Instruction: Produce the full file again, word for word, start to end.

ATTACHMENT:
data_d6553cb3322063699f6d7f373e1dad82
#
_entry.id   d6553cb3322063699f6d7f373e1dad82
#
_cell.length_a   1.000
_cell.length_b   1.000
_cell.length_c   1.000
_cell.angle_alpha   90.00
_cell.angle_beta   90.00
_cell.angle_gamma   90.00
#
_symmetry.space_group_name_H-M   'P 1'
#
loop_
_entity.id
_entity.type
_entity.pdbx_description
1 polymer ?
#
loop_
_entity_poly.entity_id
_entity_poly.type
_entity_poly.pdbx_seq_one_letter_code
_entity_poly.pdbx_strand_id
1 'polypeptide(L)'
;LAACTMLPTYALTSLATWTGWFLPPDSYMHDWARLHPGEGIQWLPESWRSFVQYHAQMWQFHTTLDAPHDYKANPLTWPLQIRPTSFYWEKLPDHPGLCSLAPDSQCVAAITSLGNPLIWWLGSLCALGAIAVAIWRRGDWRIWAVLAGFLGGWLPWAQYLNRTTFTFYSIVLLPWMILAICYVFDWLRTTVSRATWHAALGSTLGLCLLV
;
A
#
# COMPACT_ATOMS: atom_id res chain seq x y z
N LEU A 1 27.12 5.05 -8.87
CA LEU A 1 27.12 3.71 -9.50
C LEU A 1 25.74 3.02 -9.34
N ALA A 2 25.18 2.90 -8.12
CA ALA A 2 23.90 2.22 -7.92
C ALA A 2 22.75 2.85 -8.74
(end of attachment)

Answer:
data_d6553cb3322063699f6d7f373e1dad82
#
_entry.id   d6553cb3322063699f6d7f373e1dad82
#
_cell.length_a   1.000
_cell.length_b   1.000
_cell.length_c   1.000
_cell.angle_alpha   90.00
_cell.angle_beta   90.00
_cell.angle_gamma   90.00
#
_symmetry.space_group_name_H-M   'P 1'
#
loop_
_entity.id
_entity.type
_entity.pdbx_description
1 polymer ?
#
loop_
_entity_poly.entity_id
_entity_poly.type
_entity_poly.pdbx_seq_one_letter_code
_entity_poly.pdbx_strand_id
1 'polypeptide(L)'
;LAACTMLPTYALTSLATWTGWFLPPDSYMHDWARLHPGEGIQWLPESWRSFVQYHAQMWQFHTTLDAPHDYKANPLTWPLQIRPTSFYWEKLPDHPGLCSLAPDSQCVAAITSLGNPLIWWLGSLCALGAIAVAIWRRGDWRIWAVLAGFLGGWLPWAQYLNRTTFTFYSIVLLPWMILAICYVFDWLRTTVSRATWHAALGSTLGLCLLV
;
A
#
# COMPACT_ATOMS: atom_id res chain seq x y z
N LEU A 1 27.12 5.05 -8.87
CA LEU A 1 27.12 3.71 -9.50
C LEU A 1 25.74 3.02 -9.34
N ALA A 2 25.18 2.90 -8.12
CA ALA A 2 23.90 2.22 -7.92
C ALA A 2 22.75 2.85 -8.74